Tracy throws his daughter up on the air, and you can see Evie is happy, but maybe just a little unsure of the outcome that her Dad will be successful catching her:
This is a picture of Evie being very happy her Dad gave her the thrill of throwing her in the air AND successfully catching her!
We’ve been thrown into the air with this virus on many fronts, but there should be NO FEAR that God won’t catch us for He’s always there for us, we just need to TRUST HIM!
The trio of self-care: taking care of our body, mind and spirit must be carefully nurtured by each of us, in good and bad times. For the body and mind, healthful nutrition and movement. For the spirit, transforming fear into trust in the Lord, in these uncertain times and ALL times, because God has got this, but trust is key!
Recap of: Taking Advantage of The “Pause Button” In Our Lives
I. Notice the little things and be in the moment.
II. Take the time to connect with your loved ones.
III. Be kind to yourself mentally, physically and spiritually.
A. Keep Calm and Carry On with a Routine.
B. Boost The Mood With The Food That Inspires Moves.
C. Transforming Fear Into Trust.
Would you all like a little Chinese carry-out without doing the carry-out part? This recipe fits the bill of not only being incredibly tasty, but VERY HEALTHY. I significantly cut down the fat called for in the original recipe and (if you’d like) you can buy the natural brown sugar (zero calorie) replacement I used (bought at Walmart):
instead of the called for real brown sugar and zap the carb count. The main natural ingredient, erythritol, is the sweet substance extracted from certain lichens and algae. The recipe has the nutrition info for both, using the replacement or using the real sugar option. I’ve also thrown in some healthy (and very flavorful) cauliflower rice as the base of this dish. I promise, you won’t miss the carry-out version and you can also pat yourself on the back for preparing a healthy dish with NO GUILT! ENJOY (Randy and I sure did)!!!
MONGOLIAN BEEF AND SPRING ONIONS
WITH CAULIFLOWER RICE
1 lb. cube steak or flank steak, sliced diagonally 1/4 inch thick
¼ cup cornstarch
Divided-1 tsp. plus 2 tsp. avocado oil (or some oils that can take high heat like grapeseed or high quality olive oil)
¼ cup chicken broth
1 T. minced garlic
½ tsp. grated fresh ginger (or ¼ inch dried ginger)
½ cup Swerve Brown Sugar replacement (or 2/3 cup brown sugar) (See Note)
½ cup reduced-sodium soy sauce
½ cup water
2 bunches (109 g.) green onions, cut into 2 inch pieces (1 2/3 cup)
Cauliflower Rice (see recipe below)
Toasted Sesame seeds and crushed red pepper for garnish
- Stir together the beef and cornstarch in a bowl until thoroughly coated. Let stand about 10 minutes.
- Heat 1 tsp. oil in a deep-sided skillet or wok over medium heat. Add garlic and ginger, cook and stir until fragrant, about 30 seconds. Stir in Swerve brown sugar replacement (or brown sugar), soy and water. Increase heat to medium and stir until sugar is dissolved and sauce boils and thickens slightly, roughly 4 minutes. Transfer sauce to a bowl. Rinse and dry skillet.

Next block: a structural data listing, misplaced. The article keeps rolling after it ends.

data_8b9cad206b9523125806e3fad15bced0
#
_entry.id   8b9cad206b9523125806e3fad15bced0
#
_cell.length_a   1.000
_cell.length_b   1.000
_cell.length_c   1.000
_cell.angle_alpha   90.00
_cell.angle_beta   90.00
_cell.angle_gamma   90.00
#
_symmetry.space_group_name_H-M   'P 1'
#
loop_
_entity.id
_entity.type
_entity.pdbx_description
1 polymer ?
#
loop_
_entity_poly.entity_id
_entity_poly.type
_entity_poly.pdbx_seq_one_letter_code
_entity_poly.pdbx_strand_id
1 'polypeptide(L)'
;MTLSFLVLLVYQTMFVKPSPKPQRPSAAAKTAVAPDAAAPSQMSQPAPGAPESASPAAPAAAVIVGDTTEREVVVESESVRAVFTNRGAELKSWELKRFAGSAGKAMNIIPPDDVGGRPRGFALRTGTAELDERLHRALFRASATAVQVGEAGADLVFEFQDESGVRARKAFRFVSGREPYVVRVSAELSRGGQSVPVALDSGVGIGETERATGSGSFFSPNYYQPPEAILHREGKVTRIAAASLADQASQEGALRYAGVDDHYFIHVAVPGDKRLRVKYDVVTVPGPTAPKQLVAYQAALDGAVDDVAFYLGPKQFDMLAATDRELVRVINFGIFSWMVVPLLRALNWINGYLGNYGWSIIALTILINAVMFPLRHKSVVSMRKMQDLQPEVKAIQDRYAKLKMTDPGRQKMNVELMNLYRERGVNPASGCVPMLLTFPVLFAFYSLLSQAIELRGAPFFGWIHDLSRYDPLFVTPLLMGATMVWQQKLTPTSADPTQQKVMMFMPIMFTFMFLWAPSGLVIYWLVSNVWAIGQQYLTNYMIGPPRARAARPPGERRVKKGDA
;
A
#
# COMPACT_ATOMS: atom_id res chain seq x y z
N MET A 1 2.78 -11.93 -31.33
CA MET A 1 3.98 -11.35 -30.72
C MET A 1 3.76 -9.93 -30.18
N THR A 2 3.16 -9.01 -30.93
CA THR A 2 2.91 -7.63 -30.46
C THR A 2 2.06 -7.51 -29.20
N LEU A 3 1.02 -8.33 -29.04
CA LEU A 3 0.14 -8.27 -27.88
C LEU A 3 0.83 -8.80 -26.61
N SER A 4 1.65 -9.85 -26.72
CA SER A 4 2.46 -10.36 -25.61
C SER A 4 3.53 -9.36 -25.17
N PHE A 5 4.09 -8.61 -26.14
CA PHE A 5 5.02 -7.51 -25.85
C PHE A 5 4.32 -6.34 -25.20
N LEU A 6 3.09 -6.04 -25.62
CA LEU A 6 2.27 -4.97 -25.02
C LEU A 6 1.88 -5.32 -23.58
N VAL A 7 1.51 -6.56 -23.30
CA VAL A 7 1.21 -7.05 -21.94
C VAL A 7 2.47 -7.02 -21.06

- Return skillet to burner, when heated add 1 tsp. oil with cooking spray. Working in batches, shake excess cornstarch from the beef slices and gently add to oil (don’t crowd the pan), cooking for roughly 2 minutes. Add a small amounts of chicken broth to prevent burning. Transfer to a plate. Repeat process until the entire batch is cooked.
- Return skillet to medium heat and add cooked beef, stirring briefly, then pour the reserved sauce over the top.
- Add the green onions and bring the mixture to a boil, cooking until the green onions are softened and turns bright green, about 2 minutes.
- Serve over the prepared Cauliflower Rice. Garnish with toasted sesame seed and crushed red pepper.
Note- The nutrition information below reflects both sugar options: Swerve Brown Sugar Replacement and traditional brown sugar.
Nutrition per serving using Swerve Brown Sugar Replacement: 570 cal./25.1 g. fat/25 g. carb./56.5 g. protein
Nutrition per serving using traditional brown sugar: 831 cal./ 25.1 g. fat/96 g. carb./56.5 g. protein
1 large head cauliflower (436 g.), separated in 1 “ florets
1 T. Olive oil
1 medium onion (103 g.), finely diced
½ cup chicken broth
Kosher salt and pepper
2 T. fresh parsley leaves, finely chopped
Juice of ½ lemon
- Trim cauliflower florets, cutting away as much set as possible. In 3 batches, break up the florets into a food processor and pulse until the mixture resembles couscous.
- Heat oil in a large skillet over medium heat. When oil is shimmering, add onion and sauté until onions are golden brown at the edges and are softened.
- Add chicken broth and sauté until the cauliflower is softened and the broth is evaporated.
- Take the cauliflower off the heat and add lemon juice. Season to taste.You can either garnish the cauliflower with parsley or stir it into the entire mixture.
*Recipe adapted from Food Network
Nutrition Info Per Serving: 148 cal./7 g. fat/16.4 g. carb./6.2 g. protein